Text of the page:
This is the fun part, the printing itself. Here's what you'll do before you start laying down your first prints.
Screen Press Press - this might go without saying, but the press itself is an integral part of the screen-printing process. Screen presses can be either manual or automatic and come in varied color counts typically between 1 and 6.
Printing Ink -discharge inks can be either water-based or traditional plastisol. If you plan on mixing ink to make your own colors, you'll want to pick up a basic ink mixing kit along with ink containers and scoops.
Squeegees -think of these as your paint brushes. In screen printing, squeegees are used to pull the ink across your screen and lay down the paint. Screen printing squeegees come in a few different durometers (a metric used for hardness) based on the ink type and mesh count of the screen.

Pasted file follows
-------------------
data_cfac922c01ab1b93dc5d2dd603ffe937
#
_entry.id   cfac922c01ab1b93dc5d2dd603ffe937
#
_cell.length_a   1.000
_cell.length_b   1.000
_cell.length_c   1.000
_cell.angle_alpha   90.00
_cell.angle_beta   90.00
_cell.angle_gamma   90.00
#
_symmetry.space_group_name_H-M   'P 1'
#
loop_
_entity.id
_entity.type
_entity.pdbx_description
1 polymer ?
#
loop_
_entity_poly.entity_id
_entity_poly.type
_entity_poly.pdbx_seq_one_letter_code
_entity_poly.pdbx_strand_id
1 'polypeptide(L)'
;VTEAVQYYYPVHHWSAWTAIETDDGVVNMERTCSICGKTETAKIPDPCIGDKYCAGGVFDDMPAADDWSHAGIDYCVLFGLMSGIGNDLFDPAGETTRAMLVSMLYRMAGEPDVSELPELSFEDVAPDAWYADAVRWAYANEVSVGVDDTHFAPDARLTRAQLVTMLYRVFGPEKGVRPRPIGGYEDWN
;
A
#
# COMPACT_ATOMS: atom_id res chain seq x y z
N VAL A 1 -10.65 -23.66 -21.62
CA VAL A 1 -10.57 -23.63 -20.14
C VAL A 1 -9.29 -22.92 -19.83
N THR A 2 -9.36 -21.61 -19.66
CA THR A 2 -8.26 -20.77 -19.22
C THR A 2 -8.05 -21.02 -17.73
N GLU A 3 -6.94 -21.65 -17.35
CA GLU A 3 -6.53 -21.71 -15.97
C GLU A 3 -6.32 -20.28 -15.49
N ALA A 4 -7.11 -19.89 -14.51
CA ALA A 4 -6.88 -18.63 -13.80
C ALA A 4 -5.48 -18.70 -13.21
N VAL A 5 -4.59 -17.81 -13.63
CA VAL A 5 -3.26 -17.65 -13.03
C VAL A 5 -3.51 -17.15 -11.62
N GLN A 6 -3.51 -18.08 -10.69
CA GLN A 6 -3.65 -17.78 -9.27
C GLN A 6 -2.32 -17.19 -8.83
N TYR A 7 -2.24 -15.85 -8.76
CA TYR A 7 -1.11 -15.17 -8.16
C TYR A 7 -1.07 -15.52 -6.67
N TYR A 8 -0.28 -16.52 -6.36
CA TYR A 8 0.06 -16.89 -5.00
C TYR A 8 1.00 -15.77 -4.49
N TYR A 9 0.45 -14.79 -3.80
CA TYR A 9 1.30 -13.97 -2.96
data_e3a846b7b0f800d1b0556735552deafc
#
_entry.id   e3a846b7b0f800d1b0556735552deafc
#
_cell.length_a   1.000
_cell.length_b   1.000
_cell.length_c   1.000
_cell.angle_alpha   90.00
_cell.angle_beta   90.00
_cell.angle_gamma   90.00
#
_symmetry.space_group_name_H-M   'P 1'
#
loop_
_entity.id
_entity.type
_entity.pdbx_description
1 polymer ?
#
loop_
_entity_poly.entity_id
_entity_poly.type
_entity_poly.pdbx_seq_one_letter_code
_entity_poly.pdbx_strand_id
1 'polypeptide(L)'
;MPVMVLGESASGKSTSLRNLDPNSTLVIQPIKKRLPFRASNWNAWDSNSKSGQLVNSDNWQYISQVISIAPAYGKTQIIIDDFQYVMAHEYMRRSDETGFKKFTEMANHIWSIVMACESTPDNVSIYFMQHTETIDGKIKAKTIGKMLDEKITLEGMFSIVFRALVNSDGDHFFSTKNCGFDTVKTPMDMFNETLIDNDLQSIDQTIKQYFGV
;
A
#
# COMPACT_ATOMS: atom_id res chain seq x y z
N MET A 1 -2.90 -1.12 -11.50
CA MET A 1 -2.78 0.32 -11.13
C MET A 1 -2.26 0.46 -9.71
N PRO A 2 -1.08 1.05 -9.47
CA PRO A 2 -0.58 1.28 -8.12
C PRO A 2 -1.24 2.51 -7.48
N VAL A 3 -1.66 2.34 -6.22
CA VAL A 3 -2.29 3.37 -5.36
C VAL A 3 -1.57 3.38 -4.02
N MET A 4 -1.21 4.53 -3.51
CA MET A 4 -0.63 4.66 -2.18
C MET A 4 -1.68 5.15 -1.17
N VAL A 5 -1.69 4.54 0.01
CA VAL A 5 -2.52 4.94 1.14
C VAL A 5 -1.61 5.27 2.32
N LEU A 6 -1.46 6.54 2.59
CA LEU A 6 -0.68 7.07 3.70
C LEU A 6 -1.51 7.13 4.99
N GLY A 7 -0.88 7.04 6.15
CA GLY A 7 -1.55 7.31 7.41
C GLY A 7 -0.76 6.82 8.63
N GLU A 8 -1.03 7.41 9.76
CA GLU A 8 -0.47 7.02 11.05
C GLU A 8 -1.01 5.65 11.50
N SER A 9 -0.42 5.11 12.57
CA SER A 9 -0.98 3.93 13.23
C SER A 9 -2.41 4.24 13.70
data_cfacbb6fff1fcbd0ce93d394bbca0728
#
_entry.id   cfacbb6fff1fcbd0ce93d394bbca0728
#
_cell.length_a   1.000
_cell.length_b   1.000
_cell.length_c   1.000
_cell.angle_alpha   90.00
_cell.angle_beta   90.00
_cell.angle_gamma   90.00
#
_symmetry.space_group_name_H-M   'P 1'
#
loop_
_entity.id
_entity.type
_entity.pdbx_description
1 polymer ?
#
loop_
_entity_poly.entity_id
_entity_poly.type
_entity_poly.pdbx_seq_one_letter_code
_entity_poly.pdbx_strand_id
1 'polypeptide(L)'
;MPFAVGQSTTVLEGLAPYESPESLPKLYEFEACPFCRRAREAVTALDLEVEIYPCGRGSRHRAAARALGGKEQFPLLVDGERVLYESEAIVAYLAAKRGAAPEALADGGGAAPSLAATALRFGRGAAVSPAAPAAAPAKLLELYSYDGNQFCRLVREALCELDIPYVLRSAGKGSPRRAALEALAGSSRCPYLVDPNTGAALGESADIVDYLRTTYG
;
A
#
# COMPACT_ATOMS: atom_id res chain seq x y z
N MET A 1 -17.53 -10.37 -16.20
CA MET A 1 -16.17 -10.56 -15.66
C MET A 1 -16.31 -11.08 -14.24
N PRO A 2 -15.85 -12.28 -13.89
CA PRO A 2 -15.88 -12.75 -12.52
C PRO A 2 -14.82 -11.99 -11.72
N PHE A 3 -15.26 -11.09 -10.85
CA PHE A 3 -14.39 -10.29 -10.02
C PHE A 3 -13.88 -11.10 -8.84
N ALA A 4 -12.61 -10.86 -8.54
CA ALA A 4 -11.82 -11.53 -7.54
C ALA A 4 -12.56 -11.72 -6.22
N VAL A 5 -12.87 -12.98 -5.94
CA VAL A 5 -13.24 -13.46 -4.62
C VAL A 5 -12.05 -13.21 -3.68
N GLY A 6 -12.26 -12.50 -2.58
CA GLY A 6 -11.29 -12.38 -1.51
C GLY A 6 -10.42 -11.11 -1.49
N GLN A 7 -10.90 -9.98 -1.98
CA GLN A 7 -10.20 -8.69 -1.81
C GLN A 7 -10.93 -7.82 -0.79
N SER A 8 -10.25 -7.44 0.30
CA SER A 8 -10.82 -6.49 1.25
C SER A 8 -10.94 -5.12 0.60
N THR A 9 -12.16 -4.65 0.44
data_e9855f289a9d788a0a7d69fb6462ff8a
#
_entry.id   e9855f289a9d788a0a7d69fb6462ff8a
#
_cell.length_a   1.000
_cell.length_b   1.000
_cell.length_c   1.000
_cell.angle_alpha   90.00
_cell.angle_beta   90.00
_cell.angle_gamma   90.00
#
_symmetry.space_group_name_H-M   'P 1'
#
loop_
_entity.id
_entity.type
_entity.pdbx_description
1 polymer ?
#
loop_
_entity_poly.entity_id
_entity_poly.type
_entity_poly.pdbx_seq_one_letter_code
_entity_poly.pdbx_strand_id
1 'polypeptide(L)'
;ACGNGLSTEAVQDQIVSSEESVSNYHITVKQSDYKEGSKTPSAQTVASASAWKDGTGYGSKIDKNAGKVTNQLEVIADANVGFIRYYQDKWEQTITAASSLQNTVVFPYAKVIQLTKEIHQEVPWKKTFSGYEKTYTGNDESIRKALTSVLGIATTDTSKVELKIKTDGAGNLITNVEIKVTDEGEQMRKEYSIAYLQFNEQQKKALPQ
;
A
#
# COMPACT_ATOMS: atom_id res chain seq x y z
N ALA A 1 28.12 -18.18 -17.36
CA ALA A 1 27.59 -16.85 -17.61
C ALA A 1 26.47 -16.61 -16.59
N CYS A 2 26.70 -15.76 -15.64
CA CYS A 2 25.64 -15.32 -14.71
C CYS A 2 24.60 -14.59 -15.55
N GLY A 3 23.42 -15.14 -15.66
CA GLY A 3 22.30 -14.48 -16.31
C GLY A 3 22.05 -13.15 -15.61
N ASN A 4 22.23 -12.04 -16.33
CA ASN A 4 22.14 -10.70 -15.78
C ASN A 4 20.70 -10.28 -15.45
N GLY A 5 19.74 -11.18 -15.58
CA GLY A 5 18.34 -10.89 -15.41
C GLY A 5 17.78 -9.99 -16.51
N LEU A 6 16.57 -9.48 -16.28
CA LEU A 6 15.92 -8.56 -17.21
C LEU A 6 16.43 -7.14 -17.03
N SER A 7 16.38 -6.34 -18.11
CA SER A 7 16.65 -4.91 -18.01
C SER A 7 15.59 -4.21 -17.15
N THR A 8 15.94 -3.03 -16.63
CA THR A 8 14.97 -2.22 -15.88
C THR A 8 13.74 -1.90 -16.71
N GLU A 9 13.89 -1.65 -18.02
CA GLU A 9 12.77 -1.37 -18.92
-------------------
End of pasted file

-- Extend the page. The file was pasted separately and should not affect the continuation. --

Substrates-this is the actual item you're printing on. The canvas for your masterpiece. This could be a shirt, sweatshirt, bag or anything else as long as it's on a flat surface.
Conveyor Dryer/ Belt Dryer -once your prints are pressed, the conveyor dryer will heat your ink to curing temperature to make your print last. Plastisol ink must reach a temperature of 300-330F for curing, while water-based inks require 320-375F.
Flash Care Unit -a flash care unit is more of a "nice to have" than a "must have", but it makes printing white underbases or overlapping colors much easier by partially curing your inks so you can add these additional layers.